Hanoi, Oct 27 (efe-epa).- Vietnam was on Tuesday about to complete the mass evacuation of over half a million people from high-risk areas ahead of the arrival of typhoon Molave, which has killed three people and left nine missing the Philippines.
The Vietnamese national center for meteorology said that the typhoon, packing winds of up to 165 kilometers per hour, was moving towards the coasts of central Vietnam and is expected to make landfall by Wednesday morning.
Mai Van Khiem, the director of the center, told reporters that the storm could be the strongest to hit Vietnam since the beginning of this year.
Although the authorities had first announced the evacuation of 1.2 million people, a more precise update by the meteorological service over the projected path of the typhoon led to the prioritized displacement of around 572,000 people from the areas most at risk.
Thousands of fishing boats have been moored on the shores of the Quang Nam, Quang Ngai and Binh Dinh provinces, where classes have also been suspended in educational institutes while thousands of regular flights were canceled and beaches were cleared.
More than 368,000 soldiers, police officers and volunteers, equipped with helicopters, tanks and other vehicles, have been deployed in the region to help the local residents face the risk of floods and landslides.
The provinces on alert have already been lashed by three back-to-back storms this month, in which 130 people were killed and around 20 went missing due to floods and landslides.
Prime Minister Nguyen Xuan Phuc on Monday compared Molave with the typhoon Damrey, which had killed at least 108 people and caused damage worth over $1 billion in 2017.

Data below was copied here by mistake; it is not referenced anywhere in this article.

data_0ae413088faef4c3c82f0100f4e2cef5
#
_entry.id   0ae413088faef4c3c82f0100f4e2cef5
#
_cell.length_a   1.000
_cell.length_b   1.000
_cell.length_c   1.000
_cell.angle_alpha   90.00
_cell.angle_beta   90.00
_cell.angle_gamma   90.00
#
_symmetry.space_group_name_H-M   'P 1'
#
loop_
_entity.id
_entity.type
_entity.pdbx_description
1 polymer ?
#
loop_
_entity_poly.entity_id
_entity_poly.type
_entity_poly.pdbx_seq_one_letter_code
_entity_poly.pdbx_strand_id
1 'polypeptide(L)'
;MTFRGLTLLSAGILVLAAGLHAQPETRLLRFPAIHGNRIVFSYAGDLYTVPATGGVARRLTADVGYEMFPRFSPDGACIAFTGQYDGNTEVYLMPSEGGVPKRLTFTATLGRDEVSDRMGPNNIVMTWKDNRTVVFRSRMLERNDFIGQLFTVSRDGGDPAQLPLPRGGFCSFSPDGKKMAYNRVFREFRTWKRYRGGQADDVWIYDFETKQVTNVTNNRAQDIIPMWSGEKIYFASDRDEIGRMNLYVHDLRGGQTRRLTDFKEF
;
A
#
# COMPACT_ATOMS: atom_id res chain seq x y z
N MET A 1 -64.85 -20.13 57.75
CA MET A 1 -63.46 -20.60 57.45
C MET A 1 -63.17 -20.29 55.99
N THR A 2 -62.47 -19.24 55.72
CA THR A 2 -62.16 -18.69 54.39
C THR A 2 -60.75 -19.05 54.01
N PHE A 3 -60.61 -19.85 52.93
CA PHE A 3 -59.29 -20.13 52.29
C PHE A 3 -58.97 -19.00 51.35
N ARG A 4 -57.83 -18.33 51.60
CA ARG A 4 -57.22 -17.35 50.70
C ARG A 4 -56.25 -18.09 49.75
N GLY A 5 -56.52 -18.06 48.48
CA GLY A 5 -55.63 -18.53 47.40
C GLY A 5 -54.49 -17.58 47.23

Molave, which lashed central Philippines between Sunday and Monday, led to one person drowning on the island of Marinduque and two others on Negros Oriental, part of the central Bisayas region.
The 9 missing persons are all sailors who were stranded on high sea in the storm’s passage, including 8 onboard a boat passing through the waters of the eastern Catanduanes province, while four others from the same vessel were rescued alive.
Molave triggered strong winds, flooding and landslides across the region and around 70,000 people remain evacuated in the Philippines.
The storm intensified into a typhoon hours before reaching the Philippines on Sunday afternoon, and made landfall at least five times on the central Philippine islands in its east-to-west trajectory.
The typhoon could also affect neighboring Cambodia, where persistent floods since the beginning of October have killed 40 people and affected around 545,000. EFE-EPA